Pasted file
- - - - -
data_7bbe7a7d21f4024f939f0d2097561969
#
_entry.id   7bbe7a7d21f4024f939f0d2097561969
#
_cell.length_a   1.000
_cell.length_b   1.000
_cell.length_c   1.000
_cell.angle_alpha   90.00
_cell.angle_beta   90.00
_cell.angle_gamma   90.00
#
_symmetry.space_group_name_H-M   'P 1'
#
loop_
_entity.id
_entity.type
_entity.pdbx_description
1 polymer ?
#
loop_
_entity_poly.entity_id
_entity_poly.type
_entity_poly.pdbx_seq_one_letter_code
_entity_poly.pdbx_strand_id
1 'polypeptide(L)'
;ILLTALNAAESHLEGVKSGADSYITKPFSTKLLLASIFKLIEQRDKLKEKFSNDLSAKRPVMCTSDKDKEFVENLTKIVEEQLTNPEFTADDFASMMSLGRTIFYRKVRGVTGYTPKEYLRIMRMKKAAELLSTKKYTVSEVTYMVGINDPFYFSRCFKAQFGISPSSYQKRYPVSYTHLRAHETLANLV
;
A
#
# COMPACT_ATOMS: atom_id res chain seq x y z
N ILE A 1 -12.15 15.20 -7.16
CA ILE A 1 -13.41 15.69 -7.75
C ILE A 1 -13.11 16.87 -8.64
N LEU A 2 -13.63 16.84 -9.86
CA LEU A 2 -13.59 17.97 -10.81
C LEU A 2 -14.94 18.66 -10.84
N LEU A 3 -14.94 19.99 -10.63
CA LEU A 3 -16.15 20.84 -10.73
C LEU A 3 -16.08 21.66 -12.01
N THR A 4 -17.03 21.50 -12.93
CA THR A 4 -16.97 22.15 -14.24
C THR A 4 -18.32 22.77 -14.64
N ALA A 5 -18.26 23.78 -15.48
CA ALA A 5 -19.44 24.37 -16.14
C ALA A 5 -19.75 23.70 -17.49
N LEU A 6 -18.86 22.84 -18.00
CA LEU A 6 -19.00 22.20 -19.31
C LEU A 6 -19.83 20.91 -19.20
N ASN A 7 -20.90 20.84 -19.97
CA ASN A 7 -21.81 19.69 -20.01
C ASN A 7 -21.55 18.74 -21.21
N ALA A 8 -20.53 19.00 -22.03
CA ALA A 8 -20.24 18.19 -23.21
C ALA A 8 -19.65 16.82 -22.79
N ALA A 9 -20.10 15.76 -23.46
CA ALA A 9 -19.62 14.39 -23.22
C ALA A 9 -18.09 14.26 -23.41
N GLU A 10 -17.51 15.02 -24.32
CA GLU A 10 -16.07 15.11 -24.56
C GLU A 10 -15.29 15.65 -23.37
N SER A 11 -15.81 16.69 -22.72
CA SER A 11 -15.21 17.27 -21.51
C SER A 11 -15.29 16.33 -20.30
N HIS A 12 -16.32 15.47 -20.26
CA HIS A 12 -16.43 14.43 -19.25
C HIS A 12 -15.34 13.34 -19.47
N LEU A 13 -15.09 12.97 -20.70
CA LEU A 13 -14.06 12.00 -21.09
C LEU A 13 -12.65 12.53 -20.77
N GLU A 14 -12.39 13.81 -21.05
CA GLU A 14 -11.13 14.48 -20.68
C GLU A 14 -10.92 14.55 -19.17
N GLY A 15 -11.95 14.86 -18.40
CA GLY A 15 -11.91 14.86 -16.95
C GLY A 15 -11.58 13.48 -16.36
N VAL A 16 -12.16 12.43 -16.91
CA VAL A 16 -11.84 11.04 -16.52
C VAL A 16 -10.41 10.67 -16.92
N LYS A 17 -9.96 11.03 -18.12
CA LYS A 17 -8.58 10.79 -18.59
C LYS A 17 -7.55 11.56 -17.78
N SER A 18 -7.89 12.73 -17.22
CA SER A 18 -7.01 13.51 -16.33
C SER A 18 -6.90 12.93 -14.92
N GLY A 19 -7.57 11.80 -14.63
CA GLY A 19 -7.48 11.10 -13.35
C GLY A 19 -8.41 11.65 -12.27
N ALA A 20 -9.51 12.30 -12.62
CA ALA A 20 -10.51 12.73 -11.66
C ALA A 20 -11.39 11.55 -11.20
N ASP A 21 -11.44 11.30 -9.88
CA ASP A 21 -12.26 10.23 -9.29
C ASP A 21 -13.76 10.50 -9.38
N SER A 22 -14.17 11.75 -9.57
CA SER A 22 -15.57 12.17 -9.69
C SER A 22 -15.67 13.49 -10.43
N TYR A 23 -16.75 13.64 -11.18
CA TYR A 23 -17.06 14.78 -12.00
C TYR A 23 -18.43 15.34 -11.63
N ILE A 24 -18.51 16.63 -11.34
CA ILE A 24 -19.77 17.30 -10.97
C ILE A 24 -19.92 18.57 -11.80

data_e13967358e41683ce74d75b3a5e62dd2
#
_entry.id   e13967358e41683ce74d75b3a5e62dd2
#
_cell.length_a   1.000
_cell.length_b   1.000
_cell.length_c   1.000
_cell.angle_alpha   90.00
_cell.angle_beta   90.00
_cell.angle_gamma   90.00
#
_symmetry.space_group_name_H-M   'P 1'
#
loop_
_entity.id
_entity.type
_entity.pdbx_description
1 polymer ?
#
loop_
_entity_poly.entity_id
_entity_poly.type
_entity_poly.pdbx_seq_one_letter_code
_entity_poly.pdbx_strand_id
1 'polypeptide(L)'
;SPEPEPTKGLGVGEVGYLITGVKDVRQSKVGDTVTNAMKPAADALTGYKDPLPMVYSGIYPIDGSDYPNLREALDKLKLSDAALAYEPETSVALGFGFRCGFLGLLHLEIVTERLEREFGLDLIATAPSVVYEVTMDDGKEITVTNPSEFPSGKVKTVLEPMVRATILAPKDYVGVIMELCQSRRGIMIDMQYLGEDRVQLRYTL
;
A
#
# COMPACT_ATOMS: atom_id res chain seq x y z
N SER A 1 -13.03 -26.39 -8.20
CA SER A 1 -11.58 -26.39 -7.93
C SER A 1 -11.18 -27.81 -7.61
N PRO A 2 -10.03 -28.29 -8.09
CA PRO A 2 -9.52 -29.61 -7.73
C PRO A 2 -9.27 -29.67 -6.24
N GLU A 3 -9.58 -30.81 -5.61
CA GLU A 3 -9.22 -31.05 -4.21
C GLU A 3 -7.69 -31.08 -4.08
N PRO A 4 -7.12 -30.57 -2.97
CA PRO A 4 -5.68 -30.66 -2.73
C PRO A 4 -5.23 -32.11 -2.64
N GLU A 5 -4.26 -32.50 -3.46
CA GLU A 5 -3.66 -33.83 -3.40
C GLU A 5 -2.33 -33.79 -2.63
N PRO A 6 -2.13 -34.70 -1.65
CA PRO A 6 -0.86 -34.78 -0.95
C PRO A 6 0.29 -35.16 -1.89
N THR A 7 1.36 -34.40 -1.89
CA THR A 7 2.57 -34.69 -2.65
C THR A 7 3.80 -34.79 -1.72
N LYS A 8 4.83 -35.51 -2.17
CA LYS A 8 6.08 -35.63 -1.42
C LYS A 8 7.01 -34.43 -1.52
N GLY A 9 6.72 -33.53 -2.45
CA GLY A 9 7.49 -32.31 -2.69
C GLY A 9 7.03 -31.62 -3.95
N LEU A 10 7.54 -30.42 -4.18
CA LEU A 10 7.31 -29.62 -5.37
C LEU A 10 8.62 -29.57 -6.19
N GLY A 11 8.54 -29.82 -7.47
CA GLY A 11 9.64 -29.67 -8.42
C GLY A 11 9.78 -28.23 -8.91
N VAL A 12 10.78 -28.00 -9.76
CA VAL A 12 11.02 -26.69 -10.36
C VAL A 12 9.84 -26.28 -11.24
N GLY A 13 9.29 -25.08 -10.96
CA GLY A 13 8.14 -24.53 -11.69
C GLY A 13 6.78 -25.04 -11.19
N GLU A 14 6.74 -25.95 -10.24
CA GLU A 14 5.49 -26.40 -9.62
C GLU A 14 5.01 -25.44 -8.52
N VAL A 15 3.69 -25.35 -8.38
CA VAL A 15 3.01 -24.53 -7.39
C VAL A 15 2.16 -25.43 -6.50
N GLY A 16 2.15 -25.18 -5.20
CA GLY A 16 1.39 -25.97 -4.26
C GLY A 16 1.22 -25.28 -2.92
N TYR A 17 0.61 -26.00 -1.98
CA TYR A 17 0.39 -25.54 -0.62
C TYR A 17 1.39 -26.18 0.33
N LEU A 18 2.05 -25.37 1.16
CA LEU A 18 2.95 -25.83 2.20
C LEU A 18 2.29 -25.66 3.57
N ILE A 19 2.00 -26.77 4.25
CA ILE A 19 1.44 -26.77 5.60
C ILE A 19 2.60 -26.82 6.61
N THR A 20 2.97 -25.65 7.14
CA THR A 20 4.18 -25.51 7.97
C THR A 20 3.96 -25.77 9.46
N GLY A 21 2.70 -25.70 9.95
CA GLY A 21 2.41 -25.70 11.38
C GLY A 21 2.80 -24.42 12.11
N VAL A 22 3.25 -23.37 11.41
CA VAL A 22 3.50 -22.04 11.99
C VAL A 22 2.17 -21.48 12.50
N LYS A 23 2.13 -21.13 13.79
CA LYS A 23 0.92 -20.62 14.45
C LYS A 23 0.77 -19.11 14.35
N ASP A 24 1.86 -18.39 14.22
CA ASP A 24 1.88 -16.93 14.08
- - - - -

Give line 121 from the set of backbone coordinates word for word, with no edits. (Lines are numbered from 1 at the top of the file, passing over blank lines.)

#